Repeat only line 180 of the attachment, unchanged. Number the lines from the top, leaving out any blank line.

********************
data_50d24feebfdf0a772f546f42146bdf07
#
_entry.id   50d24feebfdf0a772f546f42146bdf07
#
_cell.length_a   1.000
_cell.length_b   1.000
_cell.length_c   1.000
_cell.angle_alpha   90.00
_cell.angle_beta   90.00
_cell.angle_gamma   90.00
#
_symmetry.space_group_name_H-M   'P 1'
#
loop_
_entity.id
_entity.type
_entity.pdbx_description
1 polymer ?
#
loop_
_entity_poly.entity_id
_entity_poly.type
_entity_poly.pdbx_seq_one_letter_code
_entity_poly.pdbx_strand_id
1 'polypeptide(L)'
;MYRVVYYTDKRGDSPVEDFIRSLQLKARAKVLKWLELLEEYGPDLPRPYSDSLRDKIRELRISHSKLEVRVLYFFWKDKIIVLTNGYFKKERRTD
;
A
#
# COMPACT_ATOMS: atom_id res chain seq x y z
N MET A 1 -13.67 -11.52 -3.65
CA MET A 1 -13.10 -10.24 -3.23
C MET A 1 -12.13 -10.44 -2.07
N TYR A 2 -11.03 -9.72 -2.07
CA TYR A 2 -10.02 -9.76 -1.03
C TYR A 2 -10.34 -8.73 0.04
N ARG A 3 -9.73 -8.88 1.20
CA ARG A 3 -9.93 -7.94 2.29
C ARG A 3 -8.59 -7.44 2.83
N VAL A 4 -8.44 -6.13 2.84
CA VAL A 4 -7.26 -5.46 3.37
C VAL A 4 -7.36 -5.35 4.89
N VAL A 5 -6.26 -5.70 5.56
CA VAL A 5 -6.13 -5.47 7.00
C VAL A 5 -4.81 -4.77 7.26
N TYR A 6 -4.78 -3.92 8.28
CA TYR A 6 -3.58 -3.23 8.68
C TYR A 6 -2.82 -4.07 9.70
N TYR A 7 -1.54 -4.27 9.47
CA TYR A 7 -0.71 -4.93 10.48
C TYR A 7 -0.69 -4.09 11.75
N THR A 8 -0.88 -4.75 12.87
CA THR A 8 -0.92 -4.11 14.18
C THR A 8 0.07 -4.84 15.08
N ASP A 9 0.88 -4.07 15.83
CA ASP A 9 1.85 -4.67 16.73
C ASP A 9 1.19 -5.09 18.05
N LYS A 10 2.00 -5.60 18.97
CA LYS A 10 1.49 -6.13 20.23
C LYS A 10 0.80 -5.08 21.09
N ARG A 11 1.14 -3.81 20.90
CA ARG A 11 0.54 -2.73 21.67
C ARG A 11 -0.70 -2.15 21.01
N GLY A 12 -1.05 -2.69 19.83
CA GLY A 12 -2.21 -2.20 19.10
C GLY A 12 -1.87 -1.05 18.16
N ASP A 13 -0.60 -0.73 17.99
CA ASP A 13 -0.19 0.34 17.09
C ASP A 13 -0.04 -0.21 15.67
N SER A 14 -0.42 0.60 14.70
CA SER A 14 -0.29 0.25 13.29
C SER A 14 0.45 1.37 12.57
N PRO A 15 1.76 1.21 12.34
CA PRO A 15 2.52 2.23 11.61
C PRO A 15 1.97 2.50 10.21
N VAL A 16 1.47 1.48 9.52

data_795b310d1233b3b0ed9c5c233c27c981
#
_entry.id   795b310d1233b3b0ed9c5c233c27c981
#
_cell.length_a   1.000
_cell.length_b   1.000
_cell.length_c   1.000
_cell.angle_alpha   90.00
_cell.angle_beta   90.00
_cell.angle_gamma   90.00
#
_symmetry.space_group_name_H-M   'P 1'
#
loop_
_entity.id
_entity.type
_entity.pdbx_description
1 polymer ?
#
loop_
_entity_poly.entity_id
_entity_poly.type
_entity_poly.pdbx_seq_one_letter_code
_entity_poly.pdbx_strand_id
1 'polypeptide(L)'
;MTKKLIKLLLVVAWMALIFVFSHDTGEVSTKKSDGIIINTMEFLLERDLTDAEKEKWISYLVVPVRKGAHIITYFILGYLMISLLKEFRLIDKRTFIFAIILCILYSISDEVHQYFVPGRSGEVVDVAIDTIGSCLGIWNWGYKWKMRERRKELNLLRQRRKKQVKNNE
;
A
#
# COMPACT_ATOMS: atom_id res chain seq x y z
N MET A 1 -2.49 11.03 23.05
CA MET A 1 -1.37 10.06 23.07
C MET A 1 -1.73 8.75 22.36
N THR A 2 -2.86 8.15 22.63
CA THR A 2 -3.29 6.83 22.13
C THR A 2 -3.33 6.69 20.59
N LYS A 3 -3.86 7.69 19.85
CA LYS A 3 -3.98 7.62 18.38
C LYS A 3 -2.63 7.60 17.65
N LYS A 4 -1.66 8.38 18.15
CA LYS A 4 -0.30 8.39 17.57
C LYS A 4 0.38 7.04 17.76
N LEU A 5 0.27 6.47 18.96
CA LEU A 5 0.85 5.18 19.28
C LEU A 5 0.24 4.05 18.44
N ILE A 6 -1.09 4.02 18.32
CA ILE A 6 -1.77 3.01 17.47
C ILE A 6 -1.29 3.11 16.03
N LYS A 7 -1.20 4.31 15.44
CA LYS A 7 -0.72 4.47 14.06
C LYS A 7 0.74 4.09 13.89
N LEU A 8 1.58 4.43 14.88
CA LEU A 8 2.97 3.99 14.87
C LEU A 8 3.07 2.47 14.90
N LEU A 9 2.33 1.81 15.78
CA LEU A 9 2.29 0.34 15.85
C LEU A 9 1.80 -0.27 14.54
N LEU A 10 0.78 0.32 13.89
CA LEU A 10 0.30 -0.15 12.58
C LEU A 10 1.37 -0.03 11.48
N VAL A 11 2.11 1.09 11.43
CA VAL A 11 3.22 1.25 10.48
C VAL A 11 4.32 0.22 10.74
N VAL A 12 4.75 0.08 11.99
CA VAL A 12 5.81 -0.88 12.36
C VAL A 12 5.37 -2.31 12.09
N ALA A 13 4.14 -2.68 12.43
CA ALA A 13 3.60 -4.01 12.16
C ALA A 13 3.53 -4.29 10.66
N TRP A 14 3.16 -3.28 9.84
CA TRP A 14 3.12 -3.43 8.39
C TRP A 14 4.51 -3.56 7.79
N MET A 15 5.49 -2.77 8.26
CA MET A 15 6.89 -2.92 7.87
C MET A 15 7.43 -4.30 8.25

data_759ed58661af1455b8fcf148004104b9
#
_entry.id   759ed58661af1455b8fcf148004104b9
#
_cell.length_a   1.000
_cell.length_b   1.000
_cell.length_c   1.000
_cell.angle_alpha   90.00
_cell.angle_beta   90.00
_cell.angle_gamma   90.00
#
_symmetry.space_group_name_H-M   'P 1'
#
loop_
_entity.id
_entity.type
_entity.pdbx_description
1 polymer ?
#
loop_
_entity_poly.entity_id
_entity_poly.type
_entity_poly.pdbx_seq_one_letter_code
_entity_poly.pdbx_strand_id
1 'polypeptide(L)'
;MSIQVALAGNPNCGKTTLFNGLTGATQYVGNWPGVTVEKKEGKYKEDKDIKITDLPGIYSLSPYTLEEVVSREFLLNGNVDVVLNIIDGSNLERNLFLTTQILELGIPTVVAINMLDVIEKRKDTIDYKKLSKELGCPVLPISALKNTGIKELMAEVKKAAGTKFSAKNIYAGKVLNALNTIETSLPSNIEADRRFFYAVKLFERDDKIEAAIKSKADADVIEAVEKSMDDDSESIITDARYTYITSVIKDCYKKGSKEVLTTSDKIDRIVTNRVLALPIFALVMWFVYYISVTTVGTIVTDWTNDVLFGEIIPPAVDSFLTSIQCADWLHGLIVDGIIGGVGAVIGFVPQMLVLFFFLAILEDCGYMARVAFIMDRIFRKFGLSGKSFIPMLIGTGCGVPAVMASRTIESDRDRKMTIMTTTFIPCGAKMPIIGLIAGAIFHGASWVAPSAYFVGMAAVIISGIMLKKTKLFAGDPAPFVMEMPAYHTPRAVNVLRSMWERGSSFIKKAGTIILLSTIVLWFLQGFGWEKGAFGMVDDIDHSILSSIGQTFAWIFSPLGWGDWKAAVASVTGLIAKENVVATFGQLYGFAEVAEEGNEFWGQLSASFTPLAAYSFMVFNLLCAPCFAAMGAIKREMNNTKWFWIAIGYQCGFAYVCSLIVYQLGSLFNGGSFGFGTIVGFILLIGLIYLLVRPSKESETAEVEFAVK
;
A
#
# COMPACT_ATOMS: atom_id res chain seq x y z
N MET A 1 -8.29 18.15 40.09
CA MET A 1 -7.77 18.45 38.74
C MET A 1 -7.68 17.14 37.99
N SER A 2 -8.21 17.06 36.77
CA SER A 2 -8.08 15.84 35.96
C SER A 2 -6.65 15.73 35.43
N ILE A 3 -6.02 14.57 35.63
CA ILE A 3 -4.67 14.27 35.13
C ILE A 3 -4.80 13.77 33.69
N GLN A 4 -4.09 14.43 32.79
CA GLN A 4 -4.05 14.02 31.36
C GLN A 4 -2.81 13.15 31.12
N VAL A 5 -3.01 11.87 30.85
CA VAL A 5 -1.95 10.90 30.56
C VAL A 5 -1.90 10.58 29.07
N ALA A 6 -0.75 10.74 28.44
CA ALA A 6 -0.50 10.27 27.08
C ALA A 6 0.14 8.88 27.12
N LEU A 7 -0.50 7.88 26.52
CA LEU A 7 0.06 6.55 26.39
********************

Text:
#